The Look of eCommerce Return Fraud

Because eCommerce return fraud comes in a number of shapes and sizes, it can be tempting to lock down the purchase process to prevent loss. The most prevalent online fraud types include:

  • Wardrobing: This is when a customer purchases an item, uses it for a limited time, and then returns it. A common example is someone who buys an expensive clothing item for something like a wedding, hides the tags, and then returns it after wearing it. However, despite the name, it’s not limited to clothing. Wardrobing happens with electronics, like TVs around big sporting events or camera equipment used during an important event or vacation.
  • Friendly Fraud: This is when a consumer purchases an item and claims it never arrived, or that it arrived damaged. The customer requests a refund, and if they can’t get it from the retailer they may go as far as to request a chargeback from their credit card company.
  • Omnichannel Return Fraud: The NRF 2018 Organized Retail Crime Survey found a sharp increase in fraudsters buying items online and returning them in-store. That was before the pandemic, during which many retailers saw an expansion of omnichannel purchasing behaviors.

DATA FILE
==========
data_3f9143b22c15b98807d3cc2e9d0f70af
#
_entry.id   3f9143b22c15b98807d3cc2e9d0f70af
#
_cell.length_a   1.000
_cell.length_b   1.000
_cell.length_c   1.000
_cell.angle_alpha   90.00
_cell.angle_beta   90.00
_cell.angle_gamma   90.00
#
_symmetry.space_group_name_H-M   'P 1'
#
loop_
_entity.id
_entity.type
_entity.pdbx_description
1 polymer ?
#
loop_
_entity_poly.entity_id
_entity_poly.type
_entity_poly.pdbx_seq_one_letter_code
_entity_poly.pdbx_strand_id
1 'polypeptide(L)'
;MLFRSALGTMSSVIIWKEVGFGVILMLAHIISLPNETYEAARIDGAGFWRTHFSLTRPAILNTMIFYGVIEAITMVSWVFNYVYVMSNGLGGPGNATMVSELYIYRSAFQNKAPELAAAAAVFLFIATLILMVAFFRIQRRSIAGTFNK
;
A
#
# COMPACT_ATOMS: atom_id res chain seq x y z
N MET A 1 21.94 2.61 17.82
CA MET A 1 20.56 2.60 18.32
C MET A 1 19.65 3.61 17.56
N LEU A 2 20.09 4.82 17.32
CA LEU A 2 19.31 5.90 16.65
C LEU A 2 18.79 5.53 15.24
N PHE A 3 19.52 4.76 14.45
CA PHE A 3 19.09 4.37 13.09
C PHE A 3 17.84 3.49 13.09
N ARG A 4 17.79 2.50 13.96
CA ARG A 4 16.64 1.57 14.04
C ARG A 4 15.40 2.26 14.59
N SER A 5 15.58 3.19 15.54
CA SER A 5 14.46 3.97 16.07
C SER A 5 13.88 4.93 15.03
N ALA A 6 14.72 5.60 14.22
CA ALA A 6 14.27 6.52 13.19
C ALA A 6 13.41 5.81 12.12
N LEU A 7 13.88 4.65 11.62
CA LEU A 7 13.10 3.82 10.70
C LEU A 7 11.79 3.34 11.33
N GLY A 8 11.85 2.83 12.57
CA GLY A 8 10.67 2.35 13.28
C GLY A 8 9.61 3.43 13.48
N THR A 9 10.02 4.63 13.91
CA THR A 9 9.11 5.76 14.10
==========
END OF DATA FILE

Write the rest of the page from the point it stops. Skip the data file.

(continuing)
It seems like combating some of these strategies would be easy. In fact, not taking returns at all is an option, but it’s one that hurts the retailer far more than the consumer. Customers are leery of online retailers that don’t allow returns, with Shopify finding that 80% of consumers check an eCommerce website’s return policy before making a purchase.

4 Easy Ways to Prevent Return Fraud in Your Online Business

It might sound like the situation is bleak. Luckily, it’s not as bad as it seems at first glance. There are a number of easy ways that retailers can reduce the chances of eCommerce return fraud – here are 4 that you can implement almost immediately.